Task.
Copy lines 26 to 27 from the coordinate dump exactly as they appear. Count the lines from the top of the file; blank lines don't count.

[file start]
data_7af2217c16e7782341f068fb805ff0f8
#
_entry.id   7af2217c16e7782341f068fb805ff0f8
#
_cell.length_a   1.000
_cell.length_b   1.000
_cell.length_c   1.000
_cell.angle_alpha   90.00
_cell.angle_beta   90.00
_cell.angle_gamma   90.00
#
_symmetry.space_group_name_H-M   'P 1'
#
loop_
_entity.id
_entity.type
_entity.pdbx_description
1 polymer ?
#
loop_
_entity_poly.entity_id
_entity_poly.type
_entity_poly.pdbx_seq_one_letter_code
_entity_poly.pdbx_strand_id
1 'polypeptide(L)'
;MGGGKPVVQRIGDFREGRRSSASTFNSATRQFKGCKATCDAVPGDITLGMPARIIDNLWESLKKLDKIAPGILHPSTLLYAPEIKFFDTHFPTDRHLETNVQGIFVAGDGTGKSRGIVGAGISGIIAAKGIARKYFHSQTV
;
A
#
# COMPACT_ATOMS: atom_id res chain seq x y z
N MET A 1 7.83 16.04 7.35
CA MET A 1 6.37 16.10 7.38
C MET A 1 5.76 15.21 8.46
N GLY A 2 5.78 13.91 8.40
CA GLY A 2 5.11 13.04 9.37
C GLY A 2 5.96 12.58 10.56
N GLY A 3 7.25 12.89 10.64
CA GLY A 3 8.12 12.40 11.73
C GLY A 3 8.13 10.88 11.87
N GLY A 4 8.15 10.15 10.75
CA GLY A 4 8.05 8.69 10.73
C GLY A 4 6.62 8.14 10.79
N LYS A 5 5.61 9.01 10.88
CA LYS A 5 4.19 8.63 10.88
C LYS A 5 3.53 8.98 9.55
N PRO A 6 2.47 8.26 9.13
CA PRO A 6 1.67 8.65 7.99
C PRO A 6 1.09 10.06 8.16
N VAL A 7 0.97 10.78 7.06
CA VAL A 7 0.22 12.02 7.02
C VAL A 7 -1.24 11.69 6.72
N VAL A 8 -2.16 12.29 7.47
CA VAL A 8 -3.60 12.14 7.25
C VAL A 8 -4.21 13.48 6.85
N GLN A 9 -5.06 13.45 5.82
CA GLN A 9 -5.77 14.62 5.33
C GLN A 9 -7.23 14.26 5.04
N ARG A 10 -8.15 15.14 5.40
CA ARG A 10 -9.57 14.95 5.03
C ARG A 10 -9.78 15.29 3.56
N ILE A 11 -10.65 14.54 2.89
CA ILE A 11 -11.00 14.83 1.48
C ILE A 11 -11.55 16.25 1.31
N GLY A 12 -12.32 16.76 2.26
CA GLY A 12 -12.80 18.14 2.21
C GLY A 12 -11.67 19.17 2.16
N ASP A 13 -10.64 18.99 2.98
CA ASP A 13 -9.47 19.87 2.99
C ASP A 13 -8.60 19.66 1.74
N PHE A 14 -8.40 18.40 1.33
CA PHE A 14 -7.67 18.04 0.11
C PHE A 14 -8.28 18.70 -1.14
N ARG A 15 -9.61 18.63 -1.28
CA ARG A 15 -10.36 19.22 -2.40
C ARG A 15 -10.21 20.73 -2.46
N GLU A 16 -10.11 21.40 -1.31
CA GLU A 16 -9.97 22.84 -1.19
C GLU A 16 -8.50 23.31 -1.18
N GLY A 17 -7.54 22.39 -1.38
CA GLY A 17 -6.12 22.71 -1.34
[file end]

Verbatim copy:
;MGGGKPVVQRIGDFREGRRSSASTFNSATRQFKGCKATCDAVPGDITLGMPARIIDNLWESLKKLDKIAPGILHPSTLLYAPEIKFFDTHFPTDRHLETNVQGIFVAGDGTGKSRGIVGAGISGIIAAKGIARKYFHSQTV
;